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United States Department of Agriculture

Agricultural Research Service

Research Project: EPIDEMIOLOGY, ECOLOGY, AND MOLECULAR GENETICS OF ANTIMICROBIAL RESISTANCE IN PATHOGENIC AND COMMENSAL BACTERIA FROM FOOD ANIMALS

Location: Bacterial Epidemiology and Antimicrobial Resistance

Title: Prevalence of streptogramin resistance in enterococci from animals: Identification of vatD from animal sources in the United States

Authors
item JACKSON, CHARLENE
item Cray, Paula
item BARRETT, JOHN
item HIOTT, LARI
item WOODLEY, TIFFANIE

Submitted to: International Journal of Antimicrobial Agents
Publication Type: Peer Reviewed Journal
Publication Acceptance Date: March 19, 2007
Publication Date: July 1, 2007
Citation: Jackson, C.R., Cray, P.J., Barrett, J.B., Hiott, L.M., Woodley, T.A. 2007. Prevalence of streptogramin resistance in enterococci from animals: Identification of vatD from animal sources in the United States. International Journal of Antimicrobial Agents. 30(1):60-66.

Interpretive Summary: Streptogramin antimicrobials (Quinupristin/Dalfopristin; Q/D) are used in human medicine to treat vancomycin-resistant Enterococcus faecium bacteremia. Previous reports suggest that streptogramin resistance among enterococci is common and streptogramin resistance can be attributed to the use of virginiamycin in animals. In this study, prevalence and mechanisms of streptogramin resistance in enterococci from animals and the environment was investigated. From 2000-2004, enterococci were isolated from poultry carcass rinsates, fruits, vegetables, retail meats, and environmental rinsates or from swine and cattle fecal samples collected on-farm. Enterococcus isolates were identified to species and then analyzed for antimicrobial susceptibility. A total of 6227 enterococci were collected and 1029/6227 (17%) Q/D resistant, non-E. faecalis enterococci were identified. Using PCR to detect genes responsible for macrolide and streptogramin resistance, 56% were positive for ermB, 3% for msrC, 2% for vatE, and 0.3% for vatD; 39% of the isolates were negative for all genes tested. These data indicate that Q/D resistance among enterococci from animals remains low even with the long use of virginiamycin and suggests that use in animal production does not contribute to the observed development of resistant bacteria recovered from humans. This information will be useful for policy makers and researchers when studying the effects of antimicrobials used in animals on resistance.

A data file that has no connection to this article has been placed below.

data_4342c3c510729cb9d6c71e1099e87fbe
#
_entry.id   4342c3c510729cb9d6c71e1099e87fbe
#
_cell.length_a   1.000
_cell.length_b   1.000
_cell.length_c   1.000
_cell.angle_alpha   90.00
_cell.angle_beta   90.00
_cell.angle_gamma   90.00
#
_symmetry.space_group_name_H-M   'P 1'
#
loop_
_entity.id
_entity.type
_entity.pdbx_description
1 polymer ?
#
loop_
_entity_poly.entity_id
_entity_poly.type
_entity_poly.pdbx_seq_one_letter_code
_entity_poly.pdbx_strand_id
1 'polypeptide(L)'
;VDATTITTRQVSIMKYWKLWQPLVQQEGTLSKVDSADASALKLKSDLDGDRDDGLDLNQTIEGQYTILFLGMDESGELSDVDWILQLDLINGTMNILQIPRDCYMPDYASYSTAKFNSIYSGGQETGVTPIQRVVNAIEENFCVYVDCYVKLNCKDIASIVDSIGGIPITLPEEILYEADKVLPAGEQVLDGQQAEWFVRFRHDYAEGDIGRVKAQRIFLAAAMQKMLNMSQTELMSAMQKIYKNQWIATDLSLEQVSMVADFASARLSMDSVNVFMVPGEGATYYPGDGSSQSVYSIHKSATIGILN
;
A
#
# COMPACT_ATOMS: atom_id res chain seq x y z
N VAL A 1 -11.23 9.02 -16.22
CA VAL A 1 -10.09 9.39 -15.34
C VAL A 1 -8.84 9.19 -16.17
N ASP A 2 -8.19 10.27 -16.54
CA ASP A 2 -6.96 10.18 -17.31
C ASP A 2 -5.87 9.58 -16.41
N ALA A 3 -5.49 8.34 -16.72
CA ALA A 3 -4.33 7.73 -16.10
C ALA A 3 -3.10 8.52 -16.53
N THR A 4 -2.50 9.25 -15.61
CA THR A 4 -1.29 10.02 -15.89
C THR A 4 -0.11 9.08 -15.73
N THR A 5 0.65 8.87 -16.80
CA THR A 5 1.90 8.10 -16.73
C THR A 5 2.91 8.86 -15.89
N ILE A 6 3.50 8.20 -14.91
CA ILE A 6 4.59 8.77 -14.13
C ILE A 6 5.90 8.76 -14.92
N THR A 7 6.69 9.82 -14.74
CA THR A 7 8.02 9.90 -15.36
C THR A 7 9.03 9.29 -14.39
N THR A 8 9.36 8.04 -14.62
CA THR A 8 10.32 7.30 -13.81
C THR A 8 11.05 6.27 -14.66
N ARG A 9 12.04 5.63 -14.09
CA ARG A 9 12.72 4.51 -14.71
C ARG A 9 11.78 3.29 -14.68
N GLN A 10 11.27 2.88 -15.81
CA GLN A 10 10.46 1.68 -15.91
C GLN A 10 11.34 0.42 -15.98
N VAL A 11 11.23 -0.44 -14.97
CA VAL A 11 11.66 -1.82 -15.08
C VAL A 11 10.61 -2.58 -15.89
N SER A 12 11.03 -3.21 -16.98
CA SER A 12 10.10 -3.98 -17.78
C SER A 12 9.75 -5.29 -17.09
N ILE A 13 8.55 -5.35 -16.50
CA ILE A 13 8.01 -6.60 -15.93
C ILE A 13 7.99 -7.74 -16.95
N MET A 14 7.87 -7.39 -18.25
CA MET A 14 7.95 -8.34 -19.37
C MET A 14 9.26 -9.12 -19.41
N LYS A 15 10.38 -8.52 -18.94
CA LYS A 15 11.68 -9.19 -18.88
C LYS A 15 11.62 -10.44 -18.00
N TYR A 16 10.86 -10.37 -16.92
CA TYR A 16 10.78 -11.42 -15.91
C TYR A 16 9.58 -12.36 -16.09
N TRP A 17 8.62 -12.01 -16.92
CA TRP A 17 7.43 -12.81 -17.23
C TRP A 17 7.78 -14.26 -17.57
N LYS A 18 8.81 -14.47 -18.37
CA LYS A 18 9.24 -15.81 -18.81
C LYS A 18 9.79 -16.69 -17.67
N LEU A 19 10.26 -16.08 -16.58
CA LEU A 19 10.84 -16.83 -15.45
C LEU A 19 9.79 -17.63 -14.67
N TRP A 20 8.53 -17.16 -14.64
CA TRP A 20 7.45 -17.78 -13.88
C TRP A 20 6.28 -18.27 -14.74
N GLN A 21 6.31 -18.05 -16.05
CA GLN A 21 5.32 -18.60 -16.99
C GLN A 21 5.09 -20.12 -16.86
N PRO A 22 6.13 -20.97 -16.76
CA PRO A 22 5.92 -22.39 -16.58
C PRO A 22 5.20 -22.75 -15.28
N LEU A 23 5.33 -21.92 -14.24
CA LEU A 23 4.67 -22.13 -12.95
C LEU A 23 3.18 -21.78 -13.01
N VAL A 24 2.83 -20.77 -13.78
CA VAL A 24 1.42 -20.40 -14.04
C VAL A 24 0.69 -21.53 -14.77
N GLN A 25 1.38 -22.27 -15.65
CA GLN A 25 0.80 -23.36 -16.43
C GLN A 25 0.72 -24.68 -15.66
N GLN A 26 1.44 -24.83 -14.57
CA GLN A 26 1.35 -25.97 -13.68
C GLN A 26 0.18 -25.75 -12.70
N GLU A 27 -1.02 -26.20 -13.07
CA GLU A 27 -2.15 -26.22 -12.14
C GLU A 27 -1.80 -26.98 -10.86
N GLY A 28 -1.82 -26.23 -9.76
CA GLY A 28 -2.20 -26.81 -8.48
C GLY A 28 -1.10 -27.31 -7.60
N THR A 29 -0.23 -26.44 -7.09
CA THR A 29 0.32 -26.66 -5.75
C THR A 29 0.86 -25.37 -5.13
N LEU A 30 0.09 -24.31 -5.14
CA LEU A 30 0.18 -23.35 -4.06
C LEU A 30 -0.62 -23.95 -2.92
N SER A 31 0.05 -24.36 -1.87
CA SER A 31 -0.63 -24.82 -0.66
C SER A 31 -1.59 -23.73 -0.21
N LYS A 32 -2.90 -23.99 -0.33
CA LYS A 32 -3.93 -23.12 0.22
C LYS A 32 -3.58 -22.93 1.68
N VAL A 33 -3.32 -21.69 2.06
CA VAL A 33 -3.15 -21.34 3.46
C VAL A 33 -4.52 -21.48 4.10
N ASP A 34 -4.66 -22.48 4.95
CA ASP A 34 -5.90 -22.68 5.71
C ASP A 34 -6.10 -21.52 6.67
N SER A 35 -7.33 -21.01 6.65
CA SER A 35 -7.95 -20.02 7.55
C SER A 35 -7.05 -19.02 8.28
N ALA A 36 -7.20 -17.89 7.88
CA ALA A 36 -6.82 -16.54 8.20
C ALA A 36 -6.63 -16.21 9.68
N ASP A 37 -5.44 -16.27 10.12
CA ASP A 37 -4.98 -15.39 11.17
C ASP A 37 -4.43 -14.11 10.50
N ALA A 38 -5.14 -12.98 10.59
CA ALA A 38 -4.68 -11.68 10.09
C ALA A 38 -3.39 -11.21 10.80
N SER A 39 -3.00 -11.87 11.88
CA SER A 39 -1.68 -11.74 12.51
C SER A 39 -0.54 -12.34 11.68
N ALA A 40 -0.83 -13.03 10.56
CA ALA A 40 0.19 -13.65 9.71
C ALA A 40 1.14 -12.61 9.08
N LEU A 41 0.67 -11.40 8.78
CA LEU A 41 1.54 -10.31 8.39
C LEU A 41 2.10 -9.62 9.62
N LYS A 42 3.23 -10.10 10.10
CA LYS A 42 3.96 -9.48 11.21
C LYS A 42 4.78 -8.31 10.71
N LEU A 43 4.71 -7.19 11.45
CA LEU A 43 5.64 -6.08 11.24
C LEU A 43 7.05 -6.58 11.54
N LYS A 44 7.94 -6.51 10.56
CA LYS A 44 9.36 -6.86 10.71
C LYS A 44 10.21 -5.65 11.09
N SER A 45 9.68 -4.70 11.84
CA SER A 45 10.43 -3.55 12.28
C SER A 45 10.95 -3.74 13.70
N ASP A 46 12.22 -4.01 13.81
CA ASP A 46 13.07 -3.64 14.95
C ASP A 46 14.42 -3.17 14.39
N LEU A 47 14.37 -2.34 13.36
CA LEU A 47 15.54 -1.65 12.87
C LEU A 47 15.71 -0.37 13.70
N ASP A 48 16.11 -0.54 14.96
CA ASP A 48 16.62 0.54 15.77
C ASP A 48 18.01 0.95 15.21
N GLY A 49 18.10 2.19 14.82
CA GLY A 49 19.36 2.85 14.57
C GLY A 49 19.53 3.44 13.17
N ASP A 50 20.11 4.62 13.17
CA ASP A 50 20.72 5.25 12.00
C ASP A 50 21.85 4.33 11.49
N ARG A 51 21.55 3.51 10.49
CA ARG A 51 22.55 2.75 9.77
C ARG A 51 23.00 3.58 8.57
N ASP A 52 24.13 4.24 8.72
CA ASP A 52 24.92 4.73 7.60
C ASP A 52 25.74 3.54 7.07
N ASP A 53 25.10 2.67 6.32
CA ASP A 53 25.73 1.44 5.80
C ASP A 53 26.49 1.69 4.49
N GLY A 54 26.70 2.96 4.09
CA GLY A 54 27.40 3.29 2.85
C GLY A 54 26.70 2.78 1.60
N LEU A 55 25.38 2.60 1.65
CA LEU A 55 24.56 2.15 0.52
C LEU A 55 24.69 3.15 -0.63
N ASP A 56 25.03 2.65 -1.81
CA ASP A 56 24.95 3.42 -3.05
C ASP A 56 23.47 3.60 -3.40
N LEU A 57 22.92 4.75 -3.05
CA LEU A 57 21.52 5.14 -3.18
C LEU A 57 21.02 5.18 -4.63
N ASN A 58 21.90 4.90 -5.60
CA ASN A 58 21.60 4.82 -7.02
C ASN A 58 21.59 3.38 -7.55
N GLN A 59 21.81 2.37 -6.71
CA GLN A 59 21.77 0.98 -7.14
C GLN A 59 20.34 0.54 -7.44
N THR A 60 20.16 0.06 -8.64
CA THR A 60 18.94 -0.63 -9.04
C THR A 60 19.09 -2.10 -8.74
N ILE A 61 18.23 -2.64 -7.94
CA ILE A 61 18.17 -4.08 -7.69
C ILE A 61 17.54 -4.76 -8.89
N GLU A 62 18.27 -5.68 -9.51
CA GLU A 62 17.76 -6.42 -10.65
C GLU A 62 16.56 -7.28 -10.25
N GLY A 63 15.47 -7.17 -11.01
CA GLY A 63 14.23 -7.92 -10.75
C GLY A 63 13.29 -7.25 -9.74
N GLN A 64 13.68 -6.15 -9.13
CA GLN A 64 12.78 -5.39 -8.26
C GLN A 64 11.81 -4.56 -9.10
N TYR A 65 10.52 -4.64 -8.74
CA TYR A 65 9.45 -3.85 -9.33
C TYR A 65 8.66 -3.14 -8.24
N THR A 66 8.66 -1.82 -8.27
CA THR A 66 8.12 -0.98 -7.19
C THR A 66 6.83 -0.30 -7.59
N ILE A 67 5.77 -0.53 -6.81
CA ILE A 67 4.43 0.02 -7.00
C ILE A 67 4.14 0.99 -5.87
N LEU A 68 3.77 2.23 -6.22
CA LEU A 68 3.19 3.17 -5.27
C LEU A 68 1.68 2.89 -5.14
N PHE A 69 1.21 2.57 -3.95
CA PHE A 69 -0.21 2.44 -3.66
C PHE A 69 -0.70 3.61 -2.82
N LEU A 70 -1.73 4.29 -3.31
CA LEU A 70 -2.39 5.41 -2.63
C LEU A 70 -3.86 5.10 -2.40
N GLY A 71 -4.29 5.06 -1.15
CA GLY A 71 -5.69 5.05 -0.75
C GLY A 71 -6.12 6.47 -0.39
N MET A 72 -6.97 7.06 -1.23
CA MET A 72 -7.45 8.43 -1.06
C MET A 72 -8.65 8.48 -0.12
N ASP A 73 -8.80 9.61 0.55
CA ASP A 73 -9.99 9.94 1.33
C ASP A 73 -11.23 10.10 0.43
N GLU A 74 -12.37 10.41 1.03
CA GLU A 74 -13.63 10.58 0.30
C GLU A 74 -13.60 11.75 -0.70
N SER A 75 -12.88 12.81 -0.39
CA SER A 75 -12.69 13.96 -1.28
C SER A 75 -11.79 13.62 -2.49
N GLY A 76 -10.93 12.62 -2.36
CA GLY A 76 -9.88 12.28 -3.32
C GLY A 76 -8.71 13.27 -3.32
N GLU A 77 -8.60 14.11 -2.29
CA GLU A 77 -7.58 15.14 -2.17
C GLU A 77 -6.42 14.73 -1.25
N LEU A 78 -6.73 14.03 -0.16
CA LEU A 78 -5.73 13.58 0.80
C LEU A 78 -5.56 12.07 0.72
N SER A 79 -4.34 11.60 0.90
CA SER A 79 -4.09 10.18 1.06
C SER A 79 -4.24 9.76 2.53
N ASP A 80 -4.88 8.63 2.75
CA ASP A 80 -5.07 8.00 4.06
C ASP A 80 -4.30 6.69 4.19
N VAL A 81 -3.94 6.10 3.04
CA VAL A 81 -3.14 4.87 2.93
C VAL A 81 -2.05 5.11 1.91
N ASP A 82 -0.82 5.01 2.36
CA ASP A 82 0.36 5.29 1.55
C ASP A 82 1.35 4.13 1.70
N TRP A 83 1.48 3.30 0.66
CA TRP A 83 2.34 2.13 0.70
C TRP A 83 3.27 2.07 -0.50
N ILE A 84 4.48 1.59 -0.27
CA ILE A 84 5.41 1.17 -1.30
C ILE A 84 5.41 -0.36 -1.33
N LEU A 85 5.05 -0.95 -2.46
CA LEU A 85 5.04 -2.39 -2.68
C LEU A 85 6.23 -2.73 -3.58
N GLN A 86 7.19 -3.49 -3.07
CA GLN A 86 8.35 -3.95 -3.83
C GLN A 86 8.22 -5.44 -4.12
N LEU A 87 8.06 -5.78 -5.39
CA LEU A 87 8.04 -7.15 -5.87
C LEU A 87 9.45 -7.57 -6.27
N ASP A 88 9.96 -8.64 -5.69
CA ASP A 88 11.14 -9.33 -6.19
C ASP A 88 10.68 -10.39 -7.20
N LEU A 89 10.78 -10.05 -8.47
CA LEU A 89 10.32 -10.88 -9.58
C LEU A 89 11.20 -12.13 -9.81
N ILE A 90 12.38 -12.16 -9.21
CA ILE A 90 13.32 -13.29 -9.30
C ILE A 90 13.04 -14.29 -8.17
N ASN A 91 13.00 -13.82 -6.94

Technical Abstract: There is considerable debate over the use of virginiamycin in animals to the contribution of Quinupristin/Dalfopristin (Q/D) resistance in humans as both are of the streptogramin class of antimicrobials. In this study, the prevalence and mechanisms of streptogramin resistance in enterococci from animals and the environment was investigated. From 2000-2004, enterococci were isolated from poultry carcass rinsates, fruits, vegetables, retail meats, and environmental samples or from on-farm swine and cattle fecal samples. Enterococcus isolates were identified to species and then tested for antimicrobial susceptibility. Q/D resistant isolates (MIC >4) were subjected to PCR using primers to streptogramin resistance genes (ermB, msrC, vatD, and vatE). From the analysis, 1029/6227 (17%) Q/D resistant, non-E. faecalis enterococci were identified. The majority of Q/D resistant isolates were E. hirae (n=349; 34%), followed by E. casseliflavus (n=271; 26%) and E. faecium (n=259; 25%). Using PCR, 56% (n=571) were positive for ermB, 3% (n=34) for msrC, 2% (n=20) for vatE, and 0.3% (n=3) for vatD; 39% (n=401) of the isolates were negative for all four genes. The vatD positive samples were E. faecium (n=2) from chicken carcass rinsates, and one E. hirae from a swine fecal sample. The nucleotide sequence of vatD from the three isolates was 100% homologous to published vatD sequences. These data indicate that Q/D resistance among enterococci from animals remains low even with the long history of virginiamycin use. The low prevalence of vatD suggests that the gene has not been widely disseminated among isolates recovered from a number of animals and environmental sources. To date, this is the first report of vatD from enterococci from animals in the US.

Last Modified: 8/19/2014
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